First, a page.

Marriage on my mind

This weekend I had the opportunity to attend the wedding of my friends Matt and Hilarie in lovely Scranton, Pennsylvania. While this trip will be fodder for many a blog post, I first want to comment on how apparently everyone I know is getting married, and how this is freaking me out.

I’m 27 years old, so this is the age I should have been expecting to attend more and more weddings. I’ve been to three this year, and I already have four scheduled for 2008, two of which are good friends who got engaged (to different people) on the same day last week. To top this off, my younger brother and sister are both in long-term relationships; barring an unforeseen break-up, they’ll most likely be heading to the altar before me as well.

Now the freak out is due to two consequences that result from this matrimonial explosion. The first is that marriage leads to children, which leads to a complete lifestyle change for a couple, a change that usually involves me seeing them dramatically less often. Contrary to what I believed earlier in my life, marriage doesn’t really change my interactions with a couple per se. A childless couple will still tend to live in the city, go out to weekends, and show up at parties. Sure, they’ll go home earlier and not show up to every social event they once did, but for the most part my interaction with them remains unchanged.

Children change all of that. The couple stops going out unless the event is child-friendly and/or planned well in advance. They move to the suburbs beyond anything I can reach by Metro. If they didn’t already live in the Washington area, then it’s most likely they’re never going to again, and that they’ll live where they live now for the rest of their lives. Their focus is wholly on their progeny, which of course is as it should be.  But couples with children enter into this completely different culture of play dates, preschools, and parenting that I can’t be a part of.  Until I also reach that life-changing point, my relationship with them is fundamentally altered, usually to the detriment of my ability to regularly see them.

The second factor to my freak out is how friends’ marriages have been great fodder for my own inadequacies. I wonder if I’ll ever get married, whether I’ll ever meet that woman I’ll want to spend the rest of my life with. I fret that I’m nowhere near settling down when many in my life have already done so. I don’t currently have a girlfriend, and no relationship I’ve ever had has lasted more than four months, with one exception. I’m certainly not getting any better looking, and I don’t want to be that creepy 40-something guy hitting on the 22 year olds at the bar on a Friday night. In short, I worry that I’m close to missing out on my best chance to find love, and this drives me absolutely insane.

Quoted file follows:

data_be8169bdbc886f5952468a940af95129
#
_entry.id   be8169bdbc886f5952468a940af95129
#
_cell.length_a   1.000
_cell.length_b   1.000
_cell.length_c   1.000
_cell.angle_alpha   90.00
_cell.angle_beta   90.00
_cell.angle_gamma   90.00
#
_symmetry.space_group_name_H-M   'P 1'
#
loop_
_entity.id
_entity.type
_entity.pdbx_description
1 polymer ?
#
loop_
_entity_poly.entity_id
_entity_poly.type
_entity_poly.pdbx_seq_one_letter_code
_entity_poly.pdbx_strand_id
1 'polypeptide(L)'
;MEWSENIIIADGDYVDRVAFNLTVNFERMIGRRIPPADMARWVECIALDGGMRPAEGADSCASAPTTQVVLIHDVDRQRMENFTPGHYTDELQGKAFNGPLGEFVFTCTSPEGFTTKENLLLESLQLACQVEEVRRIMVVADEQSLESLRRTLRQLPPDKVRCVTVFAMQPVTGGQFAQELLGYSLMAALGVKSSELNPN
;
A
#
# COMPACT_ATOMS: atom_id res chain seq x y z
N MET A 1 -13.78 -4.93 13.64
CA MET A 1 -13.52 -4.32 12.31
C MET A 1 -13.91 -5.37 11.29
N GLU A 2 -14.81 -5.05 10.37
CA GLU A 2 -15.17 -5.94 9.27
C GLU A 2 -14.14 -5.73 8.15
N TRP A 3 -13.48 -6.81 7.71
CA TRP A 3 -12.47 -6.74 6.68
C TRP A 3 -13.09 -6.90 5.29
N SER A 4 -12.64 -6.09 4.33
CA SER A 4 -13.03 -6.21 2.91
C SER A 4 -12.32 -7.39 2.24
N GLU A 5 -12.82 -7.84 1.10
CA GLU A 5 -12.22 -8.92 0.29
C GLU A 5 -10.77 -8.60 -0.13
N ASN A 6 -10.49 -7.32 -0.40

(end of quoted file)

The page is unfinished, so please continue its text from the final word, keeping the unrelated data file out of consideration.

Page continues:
Don’t get me wrong, I’m extremely happy for my friends and family who are married or engaged, and those who have children have beautiful, wonderful kids. I wish them all only the best, and I feel nothing but joy that they have found happiness. And I know that most of my worries are irrational and overblown, and that I’m very happy with my single urban life. I just wish I could be happy for my friends without having an existential crisis every time they tie the knot, it would do wonders for my mental health.

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4 comments so far

  1. Sangfroid826 on

    This feeling only gets worse.

  2. John Cain on

    Awesome. I can’t wait.

  3. Sangfroid826 on

    There is one silver lining, if you can call it that.

    Just as there is a “marriage season”, along with the first generation of kids, there is a “divorce season” as well. It clocks in about 4-6 years from now, and it leaves considerable psychic damage in it’s wake.

    Be prepared to have some close friends rejoin the single club, albeit still with children.

  4. coast2coast on

    Don’t worry bro, my mom and step-dad didn’t find each other until their 30s and after they were both divorced. My dad didn’t find my step-mom until his late 40s. Like Socrates said (and Plato wrote down), a man shouldn’t marry until he’s 35. You’ve got to find yourself and do the things you love doing, and someone will come along you like doing those things with who accepts and loves you for who you are, not some conceptualization of who they or you want either of you to be.

    That, or you might wake up in Vegas during a bachelor party married to an Elvis impersonator named Lenora.


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